Oh SS, Park S, You Y-A, Jee Y, Ansari A, Kim SM, Lee G, Kim YJ. Prenatal Exposure to Alcohol, Tobacco, and Coffee: Associated Congenital Complications and Adverse Birth Outcomes. International Journal of Environmental Research and Public Health. 2021; 18(6):3140. https://doi.org/10.3390/ijerph18063140
A few studies to date have examined the association between prenatal exposure to alcohol, tobacco, and coffee, and congenital complications/adverse birth outcomes among South Korean populations. Thus, this study analyzed the data of 1675 Korean women with birth experience within the last 3 years for pregnancy-related health and nutritional behaviors and relative outcomes.
During their pregnancies, 11.58% of the study population consumed alcohol at least once, 1.43% drank throughout all three trimesters, 1.13% smoked, 25.43% were exposed to secondhand smoking, and 28.18% consumed 3 coffees or more every day. Prenatal alcohol exposure was associated with 11.24 times increased risk of birth defects/disabilities [Odds Ratio (OR): 11.24, 95% Confidence Interval (CI) 1.07–117.86] and 10.66 times increased risk of inherited metabolic diseases (OR: 10.66, 95% CI: 1.08–104.82). Prenatal secondhand smoke exposure (OR: 1.62, 95% CI: 1.01–2.62) and coffee consumption (OR: 1.92, 95% CI: 1.22–3.03) was associated with increased risk of low birth weight.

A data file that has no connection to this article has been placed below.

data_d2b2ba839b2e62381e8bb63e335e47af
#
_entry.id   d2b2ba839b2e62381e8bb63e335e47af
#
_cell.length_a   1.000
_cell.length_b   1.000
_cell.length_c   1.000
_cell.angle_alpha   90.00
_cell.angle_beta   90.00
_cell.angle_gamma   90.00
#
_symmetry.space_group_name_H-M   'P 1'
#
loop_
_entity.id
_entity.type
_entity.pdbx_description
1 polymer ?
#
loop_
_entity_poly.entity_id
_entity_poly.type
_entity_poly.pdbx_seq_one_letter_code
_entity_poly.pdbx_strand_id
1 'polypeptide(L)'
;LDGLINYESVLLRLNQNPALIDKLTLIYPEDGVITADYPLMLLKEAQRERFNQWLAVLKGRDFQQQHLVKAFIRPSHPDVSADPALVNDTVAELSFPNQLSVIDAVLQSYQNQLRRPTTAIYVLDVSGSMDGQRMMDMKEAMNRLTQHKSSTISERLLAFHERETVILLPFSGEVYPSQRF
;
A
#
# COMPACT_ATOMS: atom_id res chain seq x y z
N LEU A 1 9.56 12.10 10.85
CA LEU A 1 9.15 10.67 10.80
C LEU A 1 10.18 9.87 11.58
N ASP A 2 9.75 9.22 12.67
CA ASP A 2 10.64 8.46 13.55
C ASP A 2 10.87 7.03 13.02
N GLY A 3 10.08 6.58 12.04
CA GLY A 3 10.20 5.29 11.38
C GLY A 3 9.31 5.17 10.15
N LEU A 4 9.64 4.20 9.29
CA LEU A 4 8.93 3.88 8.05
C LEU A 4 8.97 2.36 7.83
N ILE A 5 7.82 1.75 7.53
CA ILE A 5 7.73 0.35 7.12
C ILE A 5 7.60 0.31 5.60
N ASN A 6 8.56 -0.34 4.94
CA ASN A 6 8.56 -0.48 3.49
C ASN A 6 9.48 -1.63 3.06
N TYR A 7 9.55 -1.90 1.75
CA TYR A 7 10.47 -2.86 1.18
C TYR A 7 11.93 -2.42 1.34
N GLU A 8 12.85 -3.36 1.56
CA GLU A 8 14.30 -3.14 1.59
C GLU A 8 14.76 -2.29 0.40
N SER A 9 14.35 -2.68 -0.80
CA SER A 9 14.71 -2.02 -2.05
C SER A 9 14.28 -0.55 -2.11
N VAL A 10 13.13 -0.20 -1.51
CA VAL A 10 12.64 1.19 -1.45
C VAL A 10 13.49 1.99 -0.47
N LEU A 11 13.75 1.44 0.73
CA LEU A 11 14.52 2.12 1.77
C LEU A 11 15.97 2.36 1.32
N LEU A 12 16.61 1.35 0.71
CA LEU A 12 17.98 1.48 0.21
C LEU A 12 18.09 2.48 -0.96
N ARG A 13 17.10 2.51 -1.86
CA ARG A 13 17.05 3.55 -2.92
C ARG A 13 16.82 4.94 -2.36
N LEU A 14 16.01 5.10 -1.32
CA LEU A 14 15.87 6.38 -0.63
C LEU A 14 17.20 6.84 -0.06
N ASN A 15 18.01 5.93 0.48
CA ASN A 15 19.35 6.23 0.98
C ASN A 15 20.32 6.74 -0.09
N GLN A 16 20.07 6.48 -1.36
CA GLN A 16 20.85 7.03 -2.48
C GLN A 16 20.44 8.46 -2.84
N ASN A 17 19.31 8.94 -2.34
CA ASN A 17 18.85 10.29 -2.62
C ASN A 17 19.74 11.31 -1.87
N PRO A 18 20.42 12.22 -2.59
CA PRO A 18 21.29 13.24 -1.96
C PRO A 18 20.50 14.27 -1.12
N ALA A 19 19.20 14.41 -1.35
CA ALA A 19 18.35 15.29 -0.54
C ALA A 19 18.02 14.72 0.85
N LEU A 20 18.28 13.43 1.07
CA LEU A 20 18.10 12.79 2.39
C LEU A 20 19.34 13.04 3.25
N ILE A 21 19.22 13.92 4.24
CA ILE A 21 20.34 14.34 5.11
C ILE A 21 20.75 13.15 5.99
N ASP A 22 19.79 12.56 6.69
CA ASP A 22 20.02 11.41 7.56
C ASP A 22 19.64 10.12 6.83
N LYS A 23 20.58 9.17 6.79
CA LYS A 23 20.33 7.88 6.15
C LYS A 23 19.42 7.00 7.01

Such results were in alignment with that of previous studies and confirmed that prenatal alcohol, tobacco, and coffee exposure can have detrimental neonatal and maternal consequences.